Trans Sports Clubs: All Roberta Francis wanted was a peaceful place to swim. But, writes Kashmira Gander, what she has created has transformed into so much more.
It’s a Friday night in Lewisham and ten people have gathered for a weekly swimming club at the inner London borough’s modern leisure centre, an oasis of calm beyond which city life grinds on. Reflections from the red light of the emergency exit sign dance on the water of the dimly lit pool where Roberta Francis, the club’s head honcho, plays catch with another swimmer. Others are reclining at the water’s edge, their eyes closed and legs drifting outwards; some still chat quietly and catch their breath between laps. There’s no music, only the gentle murmur of chatter and the slop of water in the pool vents.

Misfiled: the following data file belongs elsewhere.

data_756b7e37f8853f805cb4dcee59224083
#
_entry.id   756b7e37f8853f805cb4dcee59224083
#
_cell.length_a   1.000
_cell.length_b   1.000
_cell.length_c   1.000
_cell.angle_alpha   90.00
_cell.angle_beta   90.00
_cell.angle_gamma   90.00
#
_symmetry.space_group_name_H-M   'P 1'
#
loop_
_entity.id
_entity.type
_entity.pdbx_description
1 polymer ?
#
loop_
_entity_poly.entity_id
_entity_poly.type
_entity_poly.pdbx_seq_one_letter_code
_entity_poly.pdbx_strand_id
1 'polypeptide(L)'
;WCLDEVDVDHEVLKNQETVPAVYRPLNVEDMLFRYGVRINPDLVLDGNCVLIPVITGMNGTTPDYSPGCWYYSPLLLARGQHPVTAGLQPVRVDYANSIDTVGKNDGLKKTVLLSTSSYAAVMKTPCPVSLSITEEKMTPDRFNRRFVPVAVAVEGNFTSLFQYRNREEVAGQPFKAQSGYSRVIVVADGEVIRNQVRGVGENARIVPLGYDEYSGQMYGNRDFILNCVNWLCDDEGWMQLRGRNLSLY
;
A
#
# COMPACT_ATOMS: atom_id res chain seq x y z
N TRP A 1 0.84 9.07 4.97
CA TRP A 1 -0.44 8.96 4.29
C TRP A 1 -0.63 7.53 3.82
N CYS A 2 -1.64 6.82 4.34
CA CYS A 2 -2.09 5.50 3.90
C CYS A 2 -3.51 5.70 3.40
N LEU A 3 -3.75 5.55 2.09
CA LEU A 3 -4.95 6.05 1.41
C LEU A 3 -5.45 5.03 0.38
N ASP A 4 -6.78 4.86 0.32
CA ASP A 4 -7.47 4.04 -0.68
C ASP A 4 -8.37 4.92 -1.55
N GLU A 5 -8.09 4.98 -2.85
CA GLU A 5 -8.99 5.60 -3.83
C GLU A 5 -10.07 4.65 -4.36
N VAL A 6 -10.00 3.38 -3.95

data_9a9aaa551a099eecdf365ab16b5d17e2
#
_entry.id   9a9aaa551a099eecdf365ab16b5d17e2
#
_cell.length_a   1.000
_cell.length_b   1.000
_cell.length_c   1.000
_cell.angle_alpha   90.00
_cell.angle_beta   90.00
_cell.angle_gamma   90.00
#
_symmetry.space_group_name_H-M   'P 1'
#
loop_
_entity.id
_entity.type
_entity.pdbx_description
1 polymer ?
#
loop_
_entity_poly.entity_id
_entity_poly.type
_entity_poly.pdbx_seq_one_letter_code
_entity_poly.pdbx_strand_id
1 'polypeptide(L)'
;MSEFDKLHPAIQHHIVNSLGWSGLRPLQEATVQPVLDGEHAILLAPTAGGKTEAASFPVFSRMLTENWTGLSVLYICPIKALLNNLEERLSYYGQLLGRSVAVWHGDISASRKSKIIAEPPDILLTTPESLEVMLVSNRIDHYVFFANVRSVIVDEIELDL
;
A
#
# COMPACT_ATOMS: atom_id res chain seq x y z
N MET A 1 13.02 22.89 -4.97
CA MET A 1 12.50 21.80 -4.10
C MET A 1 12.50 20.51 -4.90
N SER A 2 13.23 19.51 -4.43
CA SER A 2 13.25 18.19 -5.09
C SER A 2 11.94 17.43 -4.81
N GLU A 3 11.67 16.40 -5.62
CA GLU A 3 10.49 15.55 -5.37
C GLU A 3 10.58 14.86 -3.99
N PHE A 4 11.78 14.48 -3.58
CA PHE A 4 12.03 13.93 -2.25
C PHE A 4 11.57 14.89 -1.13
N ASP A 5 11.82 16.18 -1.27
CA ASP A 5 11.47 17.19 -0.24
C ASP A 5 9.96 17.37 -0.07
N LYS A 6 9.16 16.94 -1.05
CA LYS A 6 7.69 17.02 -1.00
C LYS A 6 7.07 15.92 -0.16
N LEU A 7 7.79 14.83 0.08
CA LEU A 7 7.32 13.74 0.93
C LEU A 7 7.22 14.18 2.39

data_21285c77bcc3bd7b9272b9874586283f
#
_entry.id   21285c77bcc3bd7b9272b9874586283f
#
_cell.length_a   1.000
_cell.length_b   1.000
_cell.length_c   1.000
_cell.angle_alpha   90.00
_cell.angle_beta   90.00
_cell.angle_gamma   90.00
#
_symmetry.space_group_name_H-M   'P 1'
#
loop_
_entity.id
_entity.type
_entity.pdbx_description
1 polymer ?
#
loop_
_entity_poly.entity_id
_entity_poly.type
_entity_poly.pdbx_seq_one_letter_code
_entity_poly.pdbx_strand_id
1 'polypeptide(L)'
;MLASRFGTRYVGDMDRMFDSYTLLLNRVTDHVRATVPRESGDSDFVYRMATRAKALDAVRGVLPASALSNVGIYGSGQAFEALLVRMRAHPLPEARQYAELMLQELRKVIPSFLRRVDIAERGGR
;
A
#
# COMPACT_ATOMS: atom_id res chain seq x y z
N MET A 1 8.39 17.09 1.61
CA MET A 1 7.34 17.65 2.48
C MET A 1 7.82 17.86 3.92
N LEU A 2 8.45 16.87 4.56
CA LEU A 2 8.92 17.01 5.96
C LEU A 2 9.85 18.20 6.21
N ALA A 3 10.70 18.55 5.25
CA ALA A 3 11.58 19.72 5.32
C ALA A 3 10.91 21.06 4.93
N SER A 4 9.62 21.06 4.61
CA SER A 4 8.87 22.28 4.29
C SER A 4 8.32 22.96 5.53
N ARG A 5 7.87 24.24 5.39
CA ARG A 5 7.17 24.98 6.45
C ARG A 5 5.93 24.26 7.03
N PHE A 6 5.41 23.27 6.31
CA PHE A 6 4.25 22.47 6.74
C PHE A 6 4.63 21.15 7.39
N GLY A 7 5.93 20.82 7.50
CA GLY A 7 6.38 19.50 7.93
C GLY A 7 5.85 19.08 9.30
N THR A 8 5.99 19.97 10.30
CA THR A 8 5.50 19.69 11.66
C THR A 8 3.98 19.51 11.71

So, a bunch of people have gone swimming on a Friday night. Nothing remarkable about that. Look at the lifeguard’s bored face. Except that these people are trans (the term used to describe a person who does not identify with the gender assigned to them at birth) and simply popping out for a quick swim can be fraught with difficulty. Dedicated groups like the Trans and Gender non-conforming Swimming (TAGS) group in Lewisham take months to organise, and are only possible because of years of LGBT activism.